With Ben Gvir’s popular slogan, demanding that Jews become “homeowners… Lords of the land,” and Netanyahu’s obsession with retaking Balfour, the residence of Israeli premiers, their bond is not merely instrumental, it’s mental. Interestingly, while both bask in a world where “man to man is a wolf,” they readily dress their pursuit of power in love: Netanyahu for his supporters, Ben Gvir for the Jewish people, Meir Kahane, and indeed, not unlike Orwell’s 1984’s concluding words, for Netanyahu (aka BB) himself.
Both tap effortlessly into Israeli Jews’ sense of collective and personal vulnerability, rising on the tailwinds of the intercommunal violence of May 2021, which – like the Second Intifada two decades earlier – greatly undermined Israelis’ sense of security. That Netanyahu headed the government at the time, and Ben Gvir lit the match, matters less. Like Ariel Sharon in the wake of the Second Intifada, Ben Gvir reaped the electoral fruits of the escalation he instigated.
A tale of two massacres
Anxiety and humiliation can annihilate reason, and empathy. When I asked about his long-term vision, Ben Gvir spoke of reviving the “peaceful days” from before the 1993 Oslo accords, when “everybody knew their place.” “But there was no peace,” I protested, “these were the days of the First Intifada.” Recalling how I felt at the time, I asked Ben Gvir if he doesn’t see that his plight and plea resemble the Palestinians’. Ben Gvir was mortified: “How can you ever compare? We would have never done what they did to us in the 1929 Hebron massacre.”
Nearly a century later, Ben Gvir not only lives in Hebron but also with the shameful scar of that humiliating trauma. He calls Baruch Goldstein, who in 1994 perpetrated a massacre against Muslim worshipers in Hebron’s Cave of the Patriarchs, “a hero.”
In his review of Adolf Hitler’s Mein Kampf, George Orwell wrote, looking at Hitler’s photograph: “It is a pathetic, dog-like face, the face of a man suffering under intolerable wrongs. In a rather more manly way it reproduces the expression of innumerable pictures of Christ crucified, and there is little doubt that that is how Hitler sees himself… He is the martyr, the victim, Prometheus chained to the rock, the self-sacrificing hero who fights single-handed against impossible odds.”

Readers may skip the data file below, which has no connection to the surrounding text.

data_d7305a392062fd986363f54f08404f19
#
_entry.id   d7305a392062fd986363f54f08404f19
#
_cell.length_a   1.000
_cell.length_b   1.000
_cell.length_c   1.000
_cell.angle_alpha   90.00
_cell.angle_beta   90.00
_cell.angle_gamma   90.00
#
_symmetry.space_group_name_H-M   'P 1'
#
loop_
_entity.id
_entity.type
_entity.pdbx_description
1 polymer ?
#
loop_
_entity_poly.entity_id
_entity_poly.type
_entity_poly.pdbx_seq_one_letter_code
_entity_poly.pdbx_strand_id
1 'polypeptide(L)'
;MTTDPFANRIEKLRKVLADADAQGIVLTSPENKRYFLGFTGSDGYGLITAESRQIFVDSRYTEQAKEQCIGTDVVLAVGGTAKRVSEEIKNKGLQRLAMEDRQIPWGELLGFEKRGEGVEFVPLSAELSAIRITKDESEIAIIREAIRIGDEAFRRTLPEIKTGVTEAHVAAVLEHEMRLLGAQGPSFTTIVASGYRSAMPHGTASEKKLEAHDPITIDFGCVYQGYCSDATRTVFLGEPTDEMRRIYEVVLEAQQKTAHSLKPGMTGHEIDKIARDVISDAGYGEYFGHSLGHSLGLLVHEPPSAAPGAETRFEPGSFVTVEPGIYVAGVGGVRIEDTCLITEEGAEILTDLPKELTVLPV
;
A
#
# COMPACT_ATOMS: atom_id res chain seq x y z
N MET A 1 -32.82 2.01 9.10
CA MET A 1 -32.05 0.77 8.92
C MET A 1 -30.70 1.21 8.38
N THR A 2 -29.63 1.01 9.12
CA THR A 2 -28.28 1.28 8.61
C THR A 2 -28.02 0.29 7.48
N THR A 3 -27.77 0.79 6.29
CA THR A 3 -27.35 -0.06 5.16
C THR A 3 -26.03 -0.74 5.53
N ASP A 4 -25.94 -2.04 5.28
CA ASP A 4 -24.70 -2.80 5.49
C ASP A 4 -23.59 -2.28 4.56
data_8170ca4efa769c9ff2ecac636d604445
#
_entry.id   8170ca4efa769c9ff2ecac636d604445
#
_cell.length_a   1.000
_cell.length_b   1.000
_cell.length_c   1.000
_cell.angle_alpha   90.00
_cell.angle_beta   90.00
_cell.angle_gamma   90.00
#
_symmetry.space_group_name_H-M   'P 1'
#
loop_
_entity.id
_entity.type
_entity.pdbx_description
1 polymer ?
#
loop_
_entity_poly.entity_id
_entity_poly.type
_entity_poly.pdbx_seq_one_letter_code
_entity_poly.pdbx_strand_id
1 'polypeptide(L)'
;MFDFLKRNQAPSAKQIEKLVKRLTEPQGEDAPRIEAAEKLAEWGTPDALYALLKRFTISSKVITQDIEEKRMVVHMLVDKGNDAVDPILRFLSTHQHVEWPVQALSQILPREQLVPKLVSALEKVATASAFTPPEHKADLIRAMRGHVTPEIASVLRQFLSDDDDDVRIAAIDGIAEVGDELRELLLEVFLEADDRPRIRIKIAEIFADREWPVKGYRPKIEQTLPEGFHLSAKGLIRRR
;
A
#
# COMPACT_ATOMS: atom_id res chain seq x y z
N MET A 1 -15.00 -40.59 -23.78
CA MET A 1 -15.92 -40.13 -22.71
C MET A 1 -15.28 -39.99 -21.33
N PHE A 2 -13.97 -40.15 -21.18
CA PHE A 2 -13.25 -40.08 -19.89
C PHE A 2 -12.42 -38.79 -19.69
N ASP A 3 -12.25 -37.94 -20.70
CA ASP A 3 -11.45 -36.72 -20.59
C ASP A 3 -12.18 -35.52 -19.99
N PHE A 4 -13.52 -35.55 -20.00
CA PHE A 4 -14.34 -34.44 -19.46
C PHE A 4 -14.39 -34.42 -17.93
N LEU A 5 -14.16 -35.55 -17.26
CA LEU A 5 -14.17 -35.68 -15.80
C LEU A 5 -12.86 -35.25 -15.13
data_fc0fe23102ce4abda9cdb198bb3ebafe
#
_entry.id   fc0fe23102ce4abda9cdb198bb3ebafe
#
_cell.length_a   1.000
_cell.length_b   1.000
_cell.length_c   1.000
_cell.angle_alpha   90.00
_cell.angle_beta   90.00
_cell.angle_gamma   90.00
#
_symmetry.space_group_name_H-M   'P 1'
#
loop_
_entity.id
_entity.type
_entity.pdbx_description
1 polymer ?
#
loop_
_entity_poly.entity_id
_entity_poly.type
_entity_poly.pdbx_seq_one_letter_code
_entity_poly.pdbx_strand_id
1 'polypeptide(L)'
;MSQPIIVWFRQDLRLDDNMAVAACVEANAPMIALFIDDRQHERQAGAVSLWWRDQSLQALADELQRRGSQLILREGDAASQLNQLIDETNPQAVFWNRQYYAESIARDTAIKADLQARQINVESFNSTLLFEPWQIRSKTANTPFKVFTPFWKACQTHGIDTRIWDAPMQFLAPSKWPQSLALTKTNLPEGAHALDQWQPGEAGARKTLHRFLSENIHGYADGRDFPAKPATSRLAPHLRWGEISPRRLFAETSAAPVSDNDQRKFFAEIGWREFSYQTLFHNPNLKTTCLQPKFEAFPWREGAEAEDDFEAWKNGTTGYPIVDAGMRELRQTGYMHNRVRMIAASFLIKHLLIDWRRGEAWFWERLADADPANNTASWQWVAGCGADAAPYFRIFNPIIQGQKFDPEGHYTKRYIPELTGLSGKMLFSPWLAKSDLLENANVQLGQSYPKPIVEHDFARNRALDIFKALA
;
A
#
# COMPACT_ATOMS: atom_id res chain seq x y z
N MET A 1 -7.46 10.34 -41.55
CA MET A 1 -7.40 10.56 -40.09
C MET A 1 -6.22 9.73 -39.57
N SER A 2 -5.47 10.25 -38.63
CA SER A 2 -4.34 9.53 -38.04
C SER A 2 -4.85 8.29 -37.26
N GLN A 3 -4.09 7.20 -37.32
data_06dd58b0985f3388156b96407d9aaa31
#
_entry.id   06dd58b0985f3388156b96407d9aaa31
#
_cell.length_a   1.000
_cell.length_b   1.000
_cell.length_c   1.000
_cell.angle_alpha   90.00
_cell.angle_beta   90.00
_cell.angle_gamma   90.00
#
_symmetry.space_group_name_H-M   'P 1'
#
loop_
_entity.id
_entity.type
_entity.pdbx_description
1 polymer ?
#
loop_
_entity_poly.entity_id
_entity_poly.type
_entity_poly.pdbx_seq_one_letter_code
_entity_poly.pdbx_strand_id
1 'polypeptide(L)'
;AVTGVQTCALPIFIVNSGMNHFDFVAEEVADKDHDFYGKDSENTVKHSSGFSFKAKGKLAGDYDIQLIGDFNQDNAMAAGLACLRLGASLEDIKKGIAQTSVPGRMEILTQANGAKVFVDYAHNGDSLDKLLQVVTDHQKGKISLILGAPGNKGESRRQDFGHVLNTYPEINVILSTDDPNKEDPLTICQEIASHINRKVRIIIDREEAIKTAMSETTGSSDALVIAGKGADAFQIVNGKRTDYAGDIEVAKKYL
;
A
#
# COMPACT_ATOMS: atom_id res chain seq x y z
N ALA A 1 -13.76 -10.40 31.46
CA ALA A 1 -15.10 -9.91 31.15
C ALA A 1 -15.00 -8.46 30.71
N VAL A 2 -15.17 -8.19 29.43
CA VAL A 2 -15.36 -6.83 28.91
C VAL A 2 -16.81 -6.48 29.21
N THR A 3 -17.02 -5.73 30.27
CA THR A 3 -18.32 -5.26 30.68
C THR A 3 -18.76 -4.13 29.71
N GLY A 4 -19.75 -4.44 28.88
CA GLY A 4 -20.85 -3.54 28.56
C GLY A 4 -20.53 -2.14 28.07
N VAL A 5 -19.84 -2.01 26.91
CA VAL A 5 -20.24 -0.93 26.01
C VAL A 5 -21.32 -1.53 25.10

The pledge to substitute vengeance for vulnerability, collective power for personal pain, is a vain promise. Anger brings no redemption. But a cursory look at history, and human nature, reveals that that lesson can only be learned the hard way. Sometimes, the hardest. To taste it, Netanyahu and Ben Gvir should spend some time bonding over Straw Dogs, and pay close attention to the final scene, when David emerges from the carnage triumphant only to realize he has lost his way home.
A discardable epilogue
The year that saw Peckinpah’s Straw Dogs, also saw Stanley Kubrick’s A Clockwork Orange. Based on the titular dystopia by Anthony Burgess, published in 1962, it follows Alex, a juvenile delinquent who indulges in “ultra-violence,” and upon imprisonment undergoes an extreme conditioning that breaks his free spirit, until, at the last moment, he regains his daydreams of orgiastic violence and merrily concludes, “I was cured all right.”
The original British version ends differently. Its epilogue, the twenty-first chapter, has Alex having second thoughts: “It was like something soft getting into me and I could not pony why,” Alex tells us, and imagining his would-be children becoming as violent as he’s been, tiredly sums, “I knew what was happening, O my brothers. I was like growing up.”
As if reversing Straw Dogs, Alex’s transformation – seeking redemption by renouncing violence – seems implausible, indeed more Clockwork than Orange. And yet, Burgess’s own reflection on the ending is worth reading:
The boy is conditioned, then deconditioned, and he foresees with glee a resumption of the operation of free and violent will. ‘I was cured all right,’ he says, and so the American book ends. So the film ends too. The twenty-first chapter gives the novel the quality of genuine fiction, an art founded on the principle that human beings change… Readers of the twenty-first chapter must decide for themselves whether it enhances the book they presumably know or is really a discardable limb.
I prefer the epilogue-less work. Whether Hitler-like or not, Alex’s blood orange, like Ben Gvir’s, is part of our humanity. Understanding its origins is the only way to have our twenty-first century bear better fruits.